My third book is The Mission of Motherhood by Sally Clarkson. I’m such a task oriented person and can so easily get caught up in training my children, homeschooling and managing our home that I forget to just love an play with my children. This book made me stop and think about the ways that I daily make life more beautiful and joyful for my little ones. I was confronted with my selfishness and recognized ways that I needed to love my children with a sacrificial love. I also love that Clarkson wrote this book once her children were older, so she’s seen the fruit of her labors and is able to share wisdom from years of parenting. She reminds me that giving all of me to my children is the exact grand purpose God designed me for and daily equips me for. If you pick up this book, I promise you won’t regret it!
Fourth on my list is Teach Them Diligently by Lou Priolo. While I didn’t love Priolo’s writing style, he definitely hits home how to use the Scriptures for regularly training your children in obedience. After reading this book, I began memorizing specific verses with the children to help them with specific disobedience areas (i.e., Colossians 4:6, Philippians 2:14, Proverbs 15:5). When a particular act of disobedience was committed, we could easily call to mind the memorized verse and the children were instantly confronted with the way they had transgressed God’s Word. This is one of those books that takes Tripp’s writing a step further and you probably won’t need until your children are out of the toddler years. Nevertheless, it has been vital to my parenting and thus, I have to recommend it as a must read!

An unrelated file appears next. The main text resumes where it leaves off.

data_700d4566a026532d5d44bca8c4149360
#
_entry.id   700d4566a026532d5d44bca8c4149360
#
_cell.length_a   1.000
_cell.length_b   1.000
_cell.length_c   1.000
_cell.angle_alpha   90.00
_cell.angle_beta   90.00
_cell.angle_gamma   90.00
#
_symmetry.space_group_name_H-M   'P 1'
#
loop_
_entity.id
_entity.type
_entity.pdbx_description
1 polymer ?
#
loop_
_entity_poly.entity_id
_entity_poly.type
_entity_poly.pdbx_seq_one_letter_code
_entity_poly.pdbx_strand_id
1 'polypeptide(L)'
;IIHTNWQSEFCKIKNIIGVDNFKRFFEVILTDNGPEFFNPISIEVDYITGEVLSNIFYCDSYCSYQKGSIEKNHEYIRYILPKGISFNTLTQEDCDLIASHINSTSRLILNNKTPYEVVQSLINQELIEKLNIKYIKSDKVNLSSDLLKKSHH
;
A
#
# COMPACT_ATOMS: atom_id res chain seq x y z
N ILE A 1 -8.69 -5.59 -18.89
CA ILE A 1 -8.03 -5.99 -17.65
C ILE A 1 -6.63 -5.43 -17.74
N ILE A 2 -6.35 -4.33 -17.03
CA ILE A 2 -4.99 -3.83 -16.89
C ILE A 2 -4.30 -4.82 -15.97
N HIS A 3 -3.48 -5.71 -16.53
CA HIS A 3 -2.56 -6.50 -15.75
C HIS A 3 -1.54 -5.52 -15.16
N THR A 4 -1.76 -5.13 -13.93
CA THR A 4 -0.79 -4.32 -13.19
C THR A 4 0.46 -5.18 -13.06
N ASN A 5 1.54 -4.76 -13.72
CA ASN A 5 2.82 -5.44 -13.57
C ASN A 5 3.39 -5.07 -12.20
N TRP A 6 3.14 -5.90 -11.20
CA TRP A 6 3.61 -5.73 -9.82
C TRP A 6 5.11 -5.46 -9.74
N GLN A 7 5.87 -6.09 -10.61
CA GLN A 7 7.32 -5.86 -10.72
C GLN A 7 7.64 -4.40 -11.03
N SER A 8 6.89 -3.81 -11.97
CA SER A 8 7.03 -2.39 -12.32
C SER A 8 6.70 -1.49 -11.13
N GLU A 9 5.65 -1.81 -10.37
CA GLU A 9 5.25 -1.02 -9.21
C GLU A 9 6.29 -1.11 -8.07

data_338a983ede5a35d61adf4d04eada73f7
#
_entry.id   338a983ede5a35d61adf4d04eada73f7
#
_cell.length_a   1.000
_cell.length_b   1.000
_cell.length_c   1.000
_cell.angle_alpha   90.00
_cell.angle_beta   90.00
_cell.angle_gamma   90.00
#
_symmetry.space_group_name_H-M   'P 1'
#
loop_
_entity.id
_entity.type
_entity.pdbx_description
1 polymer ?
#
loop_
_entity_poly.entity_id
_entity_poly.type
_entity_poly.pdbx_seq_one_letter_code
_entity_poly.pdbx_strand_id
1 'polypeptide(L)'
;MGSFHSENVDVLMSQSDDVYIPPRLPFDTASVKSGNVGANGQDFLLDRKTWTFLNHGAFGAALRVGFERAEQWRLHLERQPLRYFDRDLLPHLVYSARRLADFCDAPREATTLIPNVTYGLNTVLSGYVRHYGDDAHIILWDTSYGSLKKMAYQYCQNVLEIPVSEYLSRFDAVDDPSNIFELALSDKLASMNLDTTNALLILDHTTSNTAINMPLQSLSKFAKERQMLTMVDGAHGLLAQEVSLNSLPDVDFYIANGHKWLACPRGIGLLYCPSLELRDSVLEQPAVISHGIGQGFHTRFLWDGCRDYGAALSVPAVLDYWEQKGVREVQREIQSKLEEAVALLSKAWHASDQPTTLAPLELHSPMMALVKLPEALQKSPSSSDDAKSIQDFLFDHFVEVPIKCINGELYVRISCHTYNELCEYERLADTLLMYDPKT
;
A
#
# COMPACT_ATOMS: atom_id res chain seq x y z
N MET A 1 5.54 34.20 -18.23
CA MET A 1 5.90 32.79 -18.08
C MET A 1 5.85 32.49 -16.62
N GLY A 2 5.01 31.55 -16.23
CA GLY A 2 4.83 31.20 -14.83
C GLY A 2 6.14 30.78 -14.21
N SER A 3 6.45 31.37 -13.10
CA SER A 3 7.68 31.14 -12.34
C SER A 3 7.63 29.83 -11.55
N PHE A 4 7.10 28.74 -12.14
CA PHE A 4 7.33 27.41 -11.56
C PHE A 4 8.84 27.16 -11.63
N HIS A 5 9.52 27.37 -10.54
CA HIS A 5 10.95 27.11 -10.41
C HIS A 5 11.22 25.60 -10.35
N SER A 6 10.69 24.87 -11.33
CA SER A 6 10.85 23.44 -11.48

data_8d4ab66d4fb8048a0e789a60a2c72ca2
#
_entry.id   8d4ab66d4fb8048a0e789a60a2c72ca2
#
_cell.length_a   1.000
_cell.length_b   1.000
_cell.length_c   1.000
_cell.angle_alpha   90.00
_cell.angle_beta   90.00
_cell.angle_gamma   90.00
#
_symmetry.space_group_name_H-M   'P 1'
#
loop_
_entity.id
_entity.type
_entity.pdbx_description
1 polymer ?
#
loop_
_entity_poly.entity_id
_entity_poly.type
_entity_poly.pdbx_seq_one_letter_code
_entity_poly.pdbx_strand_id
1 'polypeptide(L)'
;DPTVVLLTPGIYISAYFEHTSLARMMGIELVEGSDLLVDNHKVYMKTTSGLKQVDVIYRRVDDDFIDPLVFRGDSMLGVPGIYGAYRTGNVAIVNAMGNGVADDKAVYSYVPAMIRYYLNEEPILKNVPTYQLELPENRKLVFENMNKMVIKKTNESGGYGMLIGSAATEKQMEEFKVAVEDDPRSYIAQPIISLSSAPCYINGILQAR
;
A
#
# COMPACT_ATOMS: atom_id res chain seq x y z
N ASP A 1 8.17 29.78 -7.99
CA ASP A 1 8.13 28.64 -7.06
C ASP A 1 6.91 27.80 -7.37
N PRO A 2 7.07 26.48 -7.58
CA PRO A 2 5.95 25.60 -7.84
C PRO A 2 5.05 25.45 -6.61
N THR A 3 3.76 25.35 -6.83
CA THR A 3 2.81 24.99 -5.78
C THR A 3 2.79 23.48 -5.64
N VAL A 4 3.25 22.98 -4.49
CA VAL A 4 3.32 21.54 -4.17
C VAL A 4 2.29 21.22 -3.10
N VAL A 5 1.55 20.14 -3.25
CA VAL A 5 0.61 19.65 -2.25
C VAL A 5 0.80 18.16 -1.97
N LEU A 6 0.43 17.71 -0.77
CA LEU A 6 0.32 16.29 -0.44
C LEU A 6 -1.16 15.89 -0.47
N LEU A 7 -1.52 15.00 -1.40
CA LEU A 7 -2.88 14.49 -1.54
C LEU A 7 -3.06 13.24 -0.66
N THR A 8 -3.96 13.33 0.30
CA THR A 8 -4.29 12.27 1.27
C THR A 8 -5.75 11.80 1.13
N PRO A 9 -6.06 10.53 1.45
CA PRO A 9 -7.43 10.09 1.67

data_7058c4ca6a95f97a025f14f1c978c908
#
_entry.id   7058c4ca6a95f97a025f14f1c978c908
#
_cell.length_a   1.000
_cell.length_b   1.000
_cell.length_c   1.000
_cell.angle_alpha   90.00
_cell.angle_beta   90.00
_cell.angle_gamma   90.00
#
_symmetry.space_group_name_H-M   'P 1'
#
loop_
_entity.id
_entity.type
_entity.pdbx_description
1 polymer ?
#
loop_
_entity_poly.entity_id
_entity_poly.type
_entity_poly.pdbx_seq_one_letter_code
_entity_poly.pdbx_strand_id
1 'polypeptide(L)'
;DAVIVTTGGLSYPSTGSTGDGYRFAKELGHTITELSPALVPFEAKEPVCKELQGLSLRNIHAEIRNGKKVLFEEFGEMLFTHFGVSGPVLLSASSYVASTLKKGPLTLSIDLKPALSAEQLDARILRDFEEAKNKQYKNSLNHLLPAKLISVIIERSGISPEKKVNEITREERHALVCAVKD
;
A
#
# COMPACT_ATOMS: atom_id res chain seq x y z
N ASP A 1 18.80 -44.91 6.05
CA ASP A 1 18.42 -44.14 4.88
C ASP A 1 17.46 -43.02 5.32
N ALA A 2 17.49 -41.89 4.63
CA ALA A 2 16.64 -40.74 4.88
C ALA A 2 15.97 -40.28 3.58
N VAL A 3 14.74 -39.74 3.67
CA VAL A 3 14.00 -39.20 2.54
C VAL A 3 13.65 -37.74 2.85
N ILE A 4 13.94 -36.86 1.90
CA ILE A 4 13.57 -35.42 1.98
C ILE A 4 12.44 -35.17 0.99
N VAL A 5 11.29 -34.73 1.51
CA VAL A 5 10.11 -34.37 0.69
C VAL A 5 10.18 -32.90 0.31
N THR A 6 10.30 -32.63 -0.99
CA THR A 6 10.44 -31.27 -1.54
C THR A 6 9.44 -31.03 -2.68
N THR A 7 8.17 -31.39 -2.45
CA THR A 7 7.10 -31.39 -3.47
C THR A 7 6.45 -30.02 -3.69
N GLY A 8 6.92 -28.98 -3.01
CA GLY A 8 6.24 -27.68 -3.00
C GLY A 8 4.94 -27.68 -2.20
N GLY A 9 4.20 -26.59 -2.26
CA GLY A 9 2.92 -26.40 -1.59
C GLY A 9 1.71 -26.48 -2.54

My final book is A Mother’s Heart by Jean Flemming. I love this book and I always will. This book paints the grandeur picture of my calling and causes my heart to rise to the challenge. Again, I’m such a task-oriented, Type-A person that I need to be regularly reminded that my children need my love, my praise and my adoration. Flemming makes me heart and my head remember the bigger picture and when I feel myself pulled by the myriad of daily demands as a wife and mother, I pick up this book and read a few chapters…it never fails me!
Again, I have to make clear that these books are not the end-all…only the Bible can be our ultimate source for wisdom. But I also believe that God has gifted specific writers to help us apply His Word to our life and these books have helped me “train up my children in they way they should go”. I hope you might be encouraged to read them as well and that God would encourage you in the mighty work He as called you to, dear friends!